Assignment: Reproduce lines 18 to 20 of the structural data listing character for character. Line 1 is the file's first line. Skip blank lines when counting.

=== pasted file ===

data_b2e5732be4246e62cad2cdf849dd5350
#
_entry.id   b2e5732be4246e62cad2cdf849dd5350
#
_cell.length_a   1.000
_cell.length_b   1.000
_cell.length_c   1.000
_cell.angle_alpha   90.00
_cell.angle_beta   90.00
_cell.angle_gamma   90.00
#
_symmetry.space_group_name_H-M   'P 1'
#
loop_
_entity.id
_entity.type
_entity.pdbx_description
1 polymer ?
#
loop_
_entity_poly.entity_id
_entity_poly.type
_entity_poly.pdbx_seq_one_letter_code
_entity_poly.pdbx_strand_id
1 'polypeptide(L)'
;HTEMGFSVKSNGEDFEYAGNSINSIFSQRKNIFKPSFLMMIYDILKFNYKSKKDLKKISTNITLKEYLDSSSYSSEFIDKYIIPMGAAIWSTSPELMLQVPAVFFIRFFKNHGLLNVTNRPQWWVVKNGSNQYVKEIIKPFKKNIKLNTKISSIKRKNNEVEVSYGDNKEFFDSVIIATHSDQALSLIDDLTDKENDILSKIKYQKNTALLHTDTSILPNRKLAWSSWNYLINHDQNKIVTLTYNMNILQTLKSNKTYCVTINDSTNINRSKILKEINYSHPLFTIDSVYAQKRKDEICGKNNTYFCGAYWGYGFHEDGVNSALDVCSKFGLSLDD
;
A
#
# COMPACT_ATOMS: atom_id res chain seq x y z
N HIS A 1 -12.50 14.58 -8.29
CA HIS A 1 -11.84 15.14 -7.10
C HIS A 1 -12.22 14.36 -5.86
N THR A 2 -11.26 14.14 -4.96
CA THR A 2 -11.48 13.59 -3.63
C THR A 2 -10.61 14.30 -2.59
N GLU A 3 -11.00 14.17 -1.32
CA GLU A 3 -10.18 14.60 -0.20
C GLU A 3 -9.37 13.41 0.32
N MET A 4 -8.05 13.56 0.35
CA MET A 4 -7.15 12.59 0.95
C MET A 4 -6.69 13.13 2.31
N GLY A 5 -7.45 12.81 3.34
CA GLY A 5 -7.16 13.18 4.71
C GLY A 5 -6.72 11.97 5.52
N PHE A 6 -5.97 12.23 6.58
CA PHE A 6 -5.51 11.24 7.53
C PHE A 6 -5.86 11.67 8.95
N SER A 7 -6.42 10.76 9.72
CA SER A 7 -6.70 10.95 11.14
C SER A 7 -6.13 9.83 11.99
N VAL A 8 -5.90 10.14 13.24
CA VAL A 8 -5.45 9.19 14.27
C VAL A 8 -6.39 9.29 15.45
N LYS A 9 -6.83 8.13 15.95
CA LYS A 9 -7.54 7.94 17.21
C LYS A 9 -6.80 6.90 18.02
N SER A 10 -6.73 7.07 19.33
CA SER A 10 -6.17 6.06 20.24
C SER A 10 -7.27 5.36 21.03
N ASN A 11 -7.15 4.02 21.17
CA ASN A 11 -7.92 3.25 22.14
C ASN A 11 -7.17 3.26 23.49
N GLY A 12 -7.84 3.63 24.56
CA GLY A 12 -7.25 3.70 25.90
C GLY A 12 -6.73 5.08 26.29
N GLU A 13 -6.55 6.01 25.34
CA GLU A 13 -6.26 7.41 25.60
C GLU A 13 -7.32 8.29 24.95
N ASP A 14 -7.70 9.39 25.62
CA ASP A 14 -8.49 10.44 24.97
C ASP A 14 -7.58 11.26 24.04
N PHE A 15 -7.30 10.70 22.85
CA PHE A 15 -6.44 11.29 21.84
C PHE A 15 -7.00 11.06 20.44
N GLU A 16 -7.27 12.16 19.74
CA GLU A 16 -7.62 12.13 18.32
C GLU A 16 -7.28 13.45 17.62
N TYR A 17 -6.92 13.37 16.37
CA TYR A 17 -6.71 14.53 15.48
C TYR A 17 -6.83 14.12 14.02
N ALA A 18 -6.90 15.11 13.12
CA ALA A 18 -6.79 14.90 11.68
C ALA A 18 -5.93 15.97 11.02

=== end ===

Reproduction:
1 polymer ?
#
loop_